First, the obvious: Sinclair Broadcast Group buying Tribune Media has more than a few people worried — for several reasons.
First, an even more powerful TV station group that can hold leverage over local TV advertisers, syndication programmers and pay TV providers. But more nefarious is the alleged bias when it comes to certain political coverage.
More than a few worry that Sinclair has a certain editorial bent --a right-leaning TV news operation in favor of Trump. Recently, it hired former Trump campaign surrogate Boris Epshteyn as a political commentator for Sinclair’s TV stations news shows.
That may not seem a big deal. Except for the fact, back in December, many news reports said Trump advisor son-in-law, Jared Kushner told business executives during a meeting, according to six people, that in exchange for more access to Trump and the campaign, Sinclair would broadcast their Trump interviews across the country -- without commentary.”
Sinclair disputed Kushner’s account of a deal.
All that may just be tangential to what happened yesterday: Trump abandoned the Paris Climate deal where virtually all nations, around 200 countries, have previously agreed to. Now the U.S. joins Syria and Nicaragua, as those who are out of it.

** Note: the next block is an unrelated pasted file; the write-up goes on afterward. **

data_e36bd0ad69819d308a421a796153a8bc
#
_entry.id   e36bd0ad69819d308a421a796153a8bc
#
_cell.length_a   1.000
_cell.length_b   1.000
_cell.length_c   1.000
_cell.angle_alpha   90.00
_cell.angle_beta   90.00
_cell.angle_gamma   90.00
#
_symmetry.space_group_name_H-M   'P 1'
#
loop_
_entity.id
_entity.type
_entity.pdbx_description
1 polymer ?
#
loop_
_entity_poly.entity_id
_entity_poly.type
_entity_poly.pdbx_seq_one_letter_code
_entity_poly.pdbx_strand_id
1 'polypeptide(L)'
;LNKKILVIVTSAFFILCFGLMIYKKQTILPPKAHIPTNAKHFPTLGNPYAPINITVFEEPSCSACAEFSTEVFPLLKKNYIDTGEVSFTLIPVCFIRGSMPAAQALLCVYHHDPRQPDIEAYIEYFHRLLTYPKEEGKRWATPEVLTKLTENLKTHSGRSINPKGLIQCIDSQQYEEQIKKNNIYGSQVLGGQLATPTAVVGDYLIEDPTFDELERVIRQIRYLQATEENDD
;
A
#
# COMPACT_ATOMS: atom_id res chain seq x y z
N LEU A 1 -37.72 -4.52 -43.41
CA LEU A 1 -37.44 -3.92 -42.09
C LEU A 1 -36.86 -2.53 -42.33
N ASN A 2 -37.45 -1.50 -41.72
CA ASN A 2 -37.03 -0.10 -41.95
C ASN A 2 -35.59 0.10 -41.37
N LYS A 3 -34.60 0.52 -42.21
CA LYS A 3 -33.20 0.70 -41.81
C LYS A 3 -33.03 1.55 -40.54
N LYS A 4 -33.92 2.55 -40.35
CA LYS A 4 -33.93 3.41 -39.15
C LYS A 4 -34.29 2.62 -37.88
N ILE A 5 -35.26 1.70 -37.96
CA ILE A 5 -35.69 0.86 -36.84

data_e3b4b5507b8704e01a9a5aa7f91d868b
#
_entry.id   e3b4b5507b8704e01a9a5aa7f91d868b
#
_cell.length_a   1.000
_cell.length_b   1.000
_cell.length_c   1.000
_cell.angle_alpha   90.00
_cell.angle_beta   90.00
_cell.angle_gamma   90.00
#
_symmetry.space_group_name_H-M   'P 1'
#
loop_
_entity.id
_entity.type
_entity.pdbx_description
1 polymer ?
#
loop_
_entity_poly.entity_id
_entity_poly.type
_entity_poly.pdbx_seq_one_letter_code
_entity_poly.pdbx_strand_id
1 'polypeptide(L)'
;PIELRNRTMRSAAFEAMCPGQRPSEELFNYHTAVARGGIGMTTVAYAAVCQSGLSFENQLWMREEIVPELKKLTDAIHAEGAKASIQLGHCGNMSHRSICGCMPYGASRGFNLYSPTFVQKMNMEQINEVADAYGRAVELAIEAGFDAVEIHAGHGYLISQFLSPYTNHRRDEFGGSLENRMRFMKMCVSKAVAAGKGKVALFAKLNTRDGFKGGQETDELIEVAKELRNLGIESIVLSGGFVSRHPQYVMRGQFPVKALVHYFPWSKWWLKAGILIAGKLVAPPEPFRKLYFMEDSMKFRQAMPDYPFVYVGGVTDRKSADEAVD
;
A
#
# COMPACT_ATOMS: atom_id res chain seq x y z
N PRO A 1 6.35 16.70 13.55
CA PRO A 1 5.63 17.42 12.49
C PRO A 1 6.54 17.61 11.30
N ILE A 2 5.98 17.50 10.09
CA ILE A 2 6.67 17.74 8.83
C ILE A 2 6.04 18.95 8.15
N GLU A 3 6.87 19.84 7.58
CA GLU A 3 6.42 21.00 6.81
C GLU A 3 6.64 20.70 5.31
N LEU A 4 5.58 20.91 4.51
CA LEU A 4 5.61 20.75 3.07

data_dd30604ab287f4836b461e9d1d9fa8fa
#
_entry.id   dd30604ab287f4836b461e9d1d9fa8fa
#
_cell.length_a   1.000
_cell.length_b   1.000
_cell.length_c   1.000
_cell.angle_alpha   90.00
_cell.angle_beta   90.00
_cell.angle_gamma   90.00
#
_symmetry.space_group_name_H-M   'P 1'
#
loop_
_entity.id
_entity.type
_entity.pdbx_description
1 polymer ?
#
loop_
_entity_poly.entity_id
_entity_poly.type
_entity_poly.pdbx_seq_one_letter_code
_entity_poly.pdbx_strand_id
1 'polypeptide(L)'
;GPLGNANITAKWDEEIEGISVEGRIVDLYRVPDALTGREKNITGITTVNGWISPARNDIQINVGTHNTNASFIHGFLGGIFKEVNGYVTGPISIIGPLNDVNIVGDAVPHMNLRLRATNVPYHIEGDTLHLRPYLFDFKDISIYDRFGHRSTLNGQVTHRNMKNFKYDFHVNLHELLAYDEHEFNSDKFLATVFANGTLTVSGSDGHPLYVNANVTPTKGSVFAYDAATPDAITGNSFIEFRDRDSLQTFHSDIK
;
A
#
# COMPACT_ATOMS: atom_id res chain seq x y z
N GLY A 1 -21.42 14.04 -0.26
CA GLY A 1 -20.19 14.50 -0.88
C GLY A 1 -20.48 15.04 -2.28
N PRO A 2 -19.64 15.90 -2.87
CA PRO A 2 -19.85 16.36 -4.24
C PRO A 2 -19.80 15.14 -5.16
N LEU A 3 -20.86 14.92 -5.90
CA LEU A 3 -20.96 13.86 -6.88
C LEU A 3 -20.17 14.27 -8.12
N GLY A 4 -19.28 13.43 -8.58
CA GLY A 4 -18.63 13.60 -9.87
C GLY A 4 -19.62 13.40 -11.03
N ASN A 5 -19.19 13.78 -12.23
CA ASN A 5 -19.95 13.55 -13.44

With Trump’s decision, Bob Iger, chairman/CEO of Walt Disney, stated he was leaving the Trump business advisory council: "Protecting our planet and driving economic growth are critical to our future, and they aren't mutually exclusive. I deeply disagree with the decision to withdraw from the Paris Agreement."
Though not quite a media executive -- more technology-oriented -- Elon Musk, CEO of Tesla, tweeted he would quit the same panel. "Climate change is real. Leaving Paris is not good for America or the world.”
Tim Cook, CEO of Apple, tweeted: “Decision to withdraw from the #Paris Agreement was wrong for our planet. Apple is committed to fight climate change and we will never waver.” Executives such as Mark Zuckerberg, CEO of Facebook, also expressed disappointment on social media.
If that isn't enough, two cable networks -- Nat Geo and The Weather Channel -- quickly redid their respective home Web site pages to reflect the importance of dealing with climate change.
Now, this doesn't mean media business executives are squarely against the Trump Administration. They want Trump to pursue what all businesses want -- tax reform, especially corporate tax reform. For media, specifically, many executives want more deregulation of the Internet -- as well as other media platforms, including limits on TV station ownership.
What about the “media” itself -- the journalism Trump takes shots at. The media covers the good, the bad, the ugly -- and the obvious.
As Chris Matthews on “Hardball with Chris Matthews” opened his show a few days ago: “Covfefe! Let’s play hardball!” And that, for many, is just one single image of things.